Your ID Card

Your member ID card is your ticket to health care

You will receive your member ID card after enrollment. You should carry it with you when seeking care so your provider knows what coverage you have and can file claims for you. You’ll need your member ID card any time you visit a:

  • Doctor
  • Hospital
  • Urgent Care Clinic
  • Pharmacy
  • Anywhere you get health services

You can download a mobile ID card or order additional ID cards at myNebraskaBlue.com.

Effective date – when coverage begins

Your member ID card should come to you in the mail with a Schedule of Benefits letter. This paper is important as it details the effective date of your policy. The effective date is the day you can begin using your insurance to see your doctor and get prescriptions filled.

Activate your online account

Your member ID card may have an “Active online at myNebraskaBlue.com” sticker attached to it. You are not required to activate an online account to use your card or your health or dental benefits. Your card is active on the effective date of your plan.

To manage your plan, we encourage you to activate a myNebraskaBlue.com online account. myNebraskaBlue.com is your secure member portal to help you get the most out of your coverage, 24/7.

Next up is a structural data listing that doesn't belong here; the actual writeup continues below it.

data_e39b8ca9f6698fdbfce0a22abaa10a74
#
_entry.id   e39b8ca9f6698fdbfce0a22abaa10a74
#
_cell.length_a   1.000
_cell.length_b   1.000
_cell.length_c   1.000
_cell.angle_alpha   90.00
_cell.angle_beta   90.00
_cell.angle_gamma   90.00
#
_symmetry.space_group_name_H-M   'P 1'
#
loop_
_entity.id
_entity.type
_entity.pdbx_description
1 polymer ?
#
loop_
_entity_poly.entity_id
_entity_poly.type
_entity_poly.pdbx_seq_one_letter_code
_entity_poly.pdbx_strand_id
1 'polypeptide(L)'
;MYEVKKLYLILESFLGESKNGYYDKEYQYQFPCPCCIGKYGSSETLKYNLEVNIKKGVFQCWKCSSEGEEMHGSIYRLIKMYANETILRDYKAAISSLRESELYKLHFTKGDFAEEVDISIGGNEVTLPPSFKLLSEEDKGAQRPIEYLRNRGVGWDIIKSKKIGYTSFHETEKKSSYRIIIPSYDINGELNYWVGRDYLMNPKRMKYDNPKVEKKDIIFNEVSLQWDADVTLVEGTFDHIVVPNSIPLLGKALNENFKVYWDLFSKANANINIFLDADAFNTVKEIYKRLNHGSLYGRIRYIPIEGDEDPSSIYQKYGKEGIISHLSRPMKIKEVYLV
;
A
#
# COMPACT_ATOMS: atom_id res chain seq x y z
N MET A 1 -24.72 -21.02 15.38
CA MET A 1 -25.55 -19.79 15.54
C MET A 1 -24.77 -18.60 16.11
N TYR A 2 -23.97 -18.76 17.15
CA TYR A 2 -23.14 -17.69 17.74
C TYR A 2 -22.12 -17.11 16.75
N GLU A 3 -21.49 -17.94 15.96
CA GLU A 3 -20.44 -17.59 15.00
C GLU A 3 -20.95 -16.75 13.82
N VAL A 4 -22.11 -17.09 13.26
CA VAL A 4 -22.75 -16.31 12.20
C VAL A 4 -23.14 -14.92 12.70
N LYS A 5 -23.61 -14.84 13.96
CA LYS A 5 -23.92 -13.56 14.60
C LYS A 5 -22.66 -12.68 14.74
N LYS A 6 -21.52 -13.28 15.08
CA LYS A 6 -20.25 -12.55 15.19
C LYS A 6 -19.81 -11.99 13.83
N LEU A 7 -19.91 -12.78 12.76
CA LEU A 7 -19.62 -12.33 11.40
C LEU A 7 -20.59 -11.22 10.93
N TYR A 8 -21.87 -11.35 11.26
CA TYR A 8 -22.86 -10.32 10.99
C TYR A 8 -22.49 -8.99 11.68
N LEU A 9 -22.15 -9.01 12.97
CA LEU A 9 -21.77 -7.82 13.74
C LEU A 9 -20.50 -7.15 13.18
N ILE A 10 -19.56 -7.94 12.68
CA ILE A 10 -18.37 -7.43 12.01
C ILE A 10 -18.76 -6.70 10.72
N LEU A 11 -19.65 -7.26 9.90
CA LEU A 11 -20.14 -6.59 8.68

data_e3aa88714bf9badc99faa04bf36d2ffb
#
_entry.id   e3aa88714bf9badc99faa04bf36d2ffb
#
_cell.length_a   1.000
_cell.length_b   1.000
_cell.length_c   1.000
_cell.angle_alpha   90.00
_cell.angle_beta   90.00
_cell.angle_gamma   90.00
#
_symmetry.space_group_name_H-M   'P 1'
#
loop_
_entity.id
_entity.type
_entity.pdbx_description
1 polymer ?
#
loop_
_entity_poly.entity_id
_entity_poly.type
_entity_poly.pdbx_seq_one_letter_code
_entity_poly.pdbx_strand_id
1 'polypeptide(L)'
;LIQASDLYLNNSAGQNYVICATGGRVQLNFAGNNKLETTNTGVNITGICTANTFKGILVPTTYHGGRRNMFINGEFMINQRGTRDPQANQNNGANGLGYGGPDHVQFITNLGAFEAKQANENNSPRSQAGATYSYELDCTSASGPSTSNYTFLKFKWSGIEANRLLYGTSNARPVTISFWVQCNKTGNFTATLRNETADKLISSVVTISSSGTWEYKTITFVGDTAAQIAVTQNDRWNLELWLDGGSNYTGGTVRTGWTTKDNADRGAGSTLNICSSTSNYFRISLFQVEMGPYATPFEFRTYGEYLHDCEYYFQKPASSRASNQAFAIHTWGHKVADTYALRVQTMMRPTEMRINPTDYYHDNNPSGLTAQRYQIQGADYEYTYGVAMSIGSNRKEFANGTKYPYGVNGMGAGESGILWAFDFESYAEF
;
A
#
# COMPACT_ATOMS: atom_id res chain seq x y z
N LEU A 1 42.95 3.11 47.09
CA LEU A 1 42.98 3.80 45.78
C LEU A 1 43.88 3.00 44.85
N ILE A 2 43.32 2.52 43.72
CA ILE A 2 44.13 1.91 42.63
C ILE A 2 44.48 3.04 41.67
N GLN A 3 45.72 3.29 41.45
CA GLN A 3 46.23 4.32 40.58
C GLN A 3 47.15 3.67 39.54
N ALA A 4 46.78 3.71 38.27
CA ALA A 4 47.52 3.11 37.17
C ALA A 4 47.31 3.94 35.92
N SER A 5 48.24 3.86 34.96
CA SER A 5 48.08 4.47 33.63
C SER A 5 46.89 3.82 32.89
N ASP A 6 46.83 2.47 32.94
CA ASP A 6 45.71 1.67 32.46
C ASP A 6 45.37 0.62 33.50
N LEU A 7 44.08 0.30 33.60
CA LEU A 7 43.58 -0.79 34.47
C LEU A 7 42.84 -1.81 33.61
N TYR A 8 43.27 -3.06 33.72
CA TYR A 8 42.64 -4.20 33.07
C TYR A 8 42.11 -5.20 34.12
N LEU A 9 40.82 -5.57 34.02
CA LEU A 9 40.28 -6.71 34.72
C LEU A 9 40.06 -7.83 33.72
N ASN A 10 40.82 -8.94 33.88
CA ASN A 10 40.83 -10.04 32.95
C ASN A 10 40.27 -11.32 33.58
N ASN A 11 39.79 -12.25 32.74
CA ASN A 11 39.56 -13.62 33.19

Next, manage your plan.

HEALTH INSURANCE TERMS


COINSURANCE

The percentage of the bill you pay after your deductible has been met.

COPAY

A fixed amount you pay when you get a covered health service.

Tiered benefit plan

A health care plan featuring multiple levels of benefits based on the network status of a particular provider. 

DEDUCTIBLE

The annual amount you pay for covered health services before your insurance begins to pay.

emergency care services

Any covered services received in a hospital emergency room setting.

SUBSTANCE ABUSE DISORDER SERVICES

Includes behavioral health treatment, counseling, and psychotherapy


in-network provider

A provider contracted by your insurance company to accept an agreed upon payment for covered services. 

OUT-OF-network provider

A term for providers that aren’t contracting with your insurance company. (Your out-of-pocket costs will tend to be more expensive if you go to an out-of-network provider.)

out-of-pocket

Your expenses for medical care that aren’t reimbursed by insurance, including deductibles, coinsurance and co-payments.

penalty

If you can afford health insurance, but choose not to buy it, you must have a health coverage exemption or pay a tax penalty on your federal income tax return.

premium

The amount you pay to your health insurance company each month. 


Preventive services

Health care services that focus on the prevention of disease and health maintenance.

rehab SERVICES

Services and devices to help you recover if you are injured or have surgery. This includes physical, occupational and speech therapy.

special enrollment period

The time after the Open Enrollment Period when you can still purchase health insurance only if you have a qualifying life event (losing other health coverage, having a baby, getting married, moving).

specialist

A physician who has a majority of his or her practice in fields other than internal or general medicine, obstetrics/gynecology, pediatrics or family practice.